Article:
According to Viscelli: “This general timeframe fits the prediction of experts surveyed on the subject, who estimate a high likelihood of Level 4 operation on highways beginning between 2018 and 2024. In the opinion of the vast majority of those I talked to, reliable and safe local driving is still decades away.”
The Fleet Driver Job Situation Looks Bright
Dr. Viscelli sees new job opportunities appearing with the coming of driverless trucks. “Probably (you’re) going to have to go and scout that (hub) location, make sure the geometry of the lots and all those sorts of things that are good for the truck and that. The employees are going to be interacting with the vehicle or understand what it’s going to be like, and just handle that operations side of it, oversee it. So we might see things that look like a driver manager, today night be managing a fleet of 25 or 30 trucks, but they’re instead just truck managers. They’re going to have problems. They’re going to have a tire air pressure sensor that goes out of whack and tells the truck it cannot move you know and make sure that tire is not actually blown, or fix the tire, whatever it is.”
According to a Deloitte analysis there will be a continuing need for drivers for local and regional deliveries because truck automation just isn’t ready to navigate the complexity of off-highway roads and streets and local traffic. “The transfer hub model would let drivers focus on the more-involved first and last legs of a haul, in which drivers today perform many non-driving tasks.”
What can trucking companies do to counter the fears that drivers have of being replaced?
“Companies are urged to keep the lines of communication open with their drivers, and help ease the transition to more tech-heavy processes if and when it occurs,” concludes ThomasNet. Deloitte advises companies to remind drivers now working that there will be many jobs available in the future that don’t involve driving such as truck mechanics, fleet monitors at the central hub who understand automation technology, and tech-savvy technicians who “would need to understand how to use tracking systems, dynamic routing, and AV technologies to ensure that vehicles on the road are operating smoothly.” Similar advice comes from Deloitte: “… companies have an opportunity to manage this transition with humanity, justice, and forethought.”
Won’t there be opportunities for drivers to re-train in manufacturing, software programming and similar technical jobs?
According to Dr. Viscelli, not many. “You’re not going to see widespread testing, absorbing of lots of workers. I think a lot of its going to be pick up and delivery, local delivery, and then probably some new jobs that we haven’t really (thought of yet).” “If you’re an existing driver now I wouldn’t freak out”, Viscelli continues. “I would just continue on the normal career trajectory which is to go into a private carrier, spend a few years in for-hire over-the-road then move into a specialized carrier, a private carrier.”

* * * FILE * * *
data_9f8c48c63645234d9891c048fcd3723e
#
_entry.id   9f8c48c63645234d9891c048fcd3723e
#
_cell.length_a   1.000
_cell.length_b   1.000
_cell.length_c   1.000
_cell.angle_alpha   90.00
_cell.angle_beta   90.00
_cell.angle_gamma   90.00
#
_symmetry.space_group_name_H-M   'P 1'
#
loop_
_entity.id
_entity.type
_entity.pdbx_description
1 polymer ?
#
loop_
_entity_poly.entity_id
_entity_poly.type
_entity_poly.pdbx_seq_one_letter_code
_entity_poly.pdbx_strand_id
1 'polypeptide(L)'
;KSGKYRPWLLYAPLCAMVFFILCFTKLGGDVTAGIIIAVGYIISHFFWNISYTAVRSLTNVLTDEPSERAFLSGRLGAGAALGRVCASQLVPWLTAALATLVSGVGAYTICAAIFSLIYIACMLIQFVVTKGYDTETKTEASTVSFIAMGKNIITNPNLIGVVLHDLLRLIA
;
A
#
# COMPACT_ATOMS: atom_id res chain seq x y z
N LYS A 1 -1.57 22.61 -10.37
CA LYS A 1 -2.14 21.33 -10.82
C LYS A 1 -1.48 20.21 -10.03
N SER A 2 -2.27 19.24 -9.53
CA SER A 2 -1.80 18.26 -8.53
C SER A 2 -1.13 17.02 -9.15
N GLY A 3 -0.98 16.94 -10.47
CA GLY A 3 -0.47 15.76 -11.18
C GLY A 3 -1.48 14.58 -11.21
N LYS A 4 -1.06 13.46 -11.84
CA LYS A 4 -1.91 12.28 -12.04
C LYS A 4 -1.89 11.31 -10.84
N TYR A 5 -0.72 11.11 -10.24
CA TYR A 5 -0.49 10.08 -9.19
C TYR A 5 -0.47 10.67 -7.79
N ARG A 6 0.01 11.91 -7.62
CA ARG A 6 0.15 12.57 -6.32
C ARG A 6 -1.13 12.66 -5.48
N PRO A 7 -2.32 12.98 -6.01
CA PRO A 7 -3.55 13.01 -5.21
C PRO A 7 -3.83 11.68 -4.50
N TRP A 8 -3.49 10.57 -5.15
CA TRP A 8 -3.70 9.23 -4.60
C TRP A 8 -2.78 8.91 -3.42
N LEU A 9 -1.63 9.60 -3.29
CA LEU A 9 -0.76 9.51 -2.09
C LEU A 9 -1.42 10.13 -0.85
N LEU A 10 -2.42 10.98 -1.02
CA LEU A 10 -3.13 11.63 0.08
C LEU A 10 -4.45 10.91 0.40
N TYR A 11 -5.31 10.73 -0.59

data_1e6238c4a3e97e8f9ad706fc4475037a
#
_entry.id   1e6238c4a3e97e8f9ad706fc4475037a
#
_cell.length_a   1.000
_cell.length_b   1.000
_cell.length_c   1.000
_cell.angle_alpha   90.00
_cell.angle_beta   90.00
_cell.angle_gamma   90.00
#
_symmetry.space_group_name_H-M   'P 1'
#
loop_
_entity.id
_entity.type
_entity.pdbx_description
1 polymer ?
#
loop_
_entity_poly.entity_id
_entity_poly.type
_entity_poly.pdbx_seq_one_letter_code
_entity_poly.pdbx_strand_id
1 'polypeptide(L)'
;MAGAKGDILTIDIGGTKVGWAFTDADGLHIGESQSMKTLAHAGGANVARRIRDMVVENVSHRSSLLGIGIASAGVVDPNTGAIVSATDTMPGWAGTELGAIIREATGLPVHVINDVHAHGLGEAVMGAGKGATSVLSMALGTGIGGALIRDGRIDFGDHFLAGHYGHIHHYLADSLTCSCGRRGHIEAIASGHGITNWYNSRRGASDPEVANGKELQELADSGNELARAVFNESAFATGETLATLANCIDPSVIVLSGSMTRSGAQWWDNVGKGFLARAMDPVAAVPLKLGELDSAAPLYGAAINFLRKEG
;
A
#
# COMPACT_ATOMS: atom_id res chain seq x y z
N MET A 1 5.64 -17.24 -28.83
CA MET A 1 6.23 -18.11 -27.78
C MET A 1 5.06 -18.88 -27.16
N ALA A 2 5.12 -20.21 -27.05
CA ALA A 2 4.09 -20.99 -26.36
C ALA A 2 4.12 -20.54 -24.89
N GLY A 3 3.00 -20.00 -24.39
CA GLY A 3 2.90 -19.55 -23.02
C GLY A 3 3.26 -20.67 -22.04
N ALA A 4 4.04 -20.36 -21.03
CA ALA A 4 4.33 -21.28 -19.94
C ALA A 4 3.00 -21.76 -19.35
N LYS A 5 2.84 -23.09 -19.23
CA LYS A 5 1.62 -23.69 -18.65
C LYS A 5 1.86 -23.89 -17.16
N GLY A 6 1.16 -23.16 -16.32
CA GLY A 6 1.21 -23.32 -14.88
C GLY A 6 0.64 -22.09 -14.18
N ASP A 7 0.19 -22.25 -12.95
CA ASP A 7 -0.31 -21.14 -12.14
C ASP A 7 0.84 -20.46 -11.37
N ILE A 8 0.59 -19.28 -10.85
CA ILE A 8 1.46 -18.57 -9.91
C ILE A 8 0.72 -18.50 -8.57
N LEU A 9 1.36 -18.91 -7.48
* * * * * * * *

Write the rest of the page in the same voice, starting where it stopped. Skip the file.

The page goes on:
What Should Fleet Truckers Do to Secure Their Future?
First, relax. There are plenty of jobs available. A 2021 report says that, “There is an ever-growing demand for truck drivers, and experts believe that the trucking industry needs to hire at least 900,000 more people to meet the growing demand for truck drivers.” Truckers are aging. The average age of a truck driver today is 42. This means there will be an increased need for new drivers in the future. According to Easy Haul, “America may lack 160,000 truck drivers by 2026-2028.”
The future appears bright for truck drivers willing to get re-educated in other areas of the new futuristic trucking business. A Deloitte report says “These higher-skilled jobs could offer an opportunity for increased wages. Workforce education and training, as part of a holistic response, would be key.”
According to Dr. Viscelli, “In some cases on the smaller scale we’re going to actually increase that kind of work where you’re maybe upselling stuff, you’re doing sales, you’re orienting a customer to a product in some way.”
U.S. Truck magazine observes that “By keeping up with the changes in the industry—including those technological changes—they would be securing their futures, and keeping themselves relevant in the industry.”
If you’d like to learn more about how GPS Trackit can help to improve safety, increase productivity and reduce costs for your business, speak with one of our knowledgeable Fleet Advisors at 866-320-5810 or get a quick Custom Quote.
Viscelli, Steve. Driverless Autonomous Trucks and the Future of the American Trucker. Center for Labor Research and Education, University of California, Berkeley, and Working Partnerships USA. September 2018. laborcenter.berkeley.edu/driverless/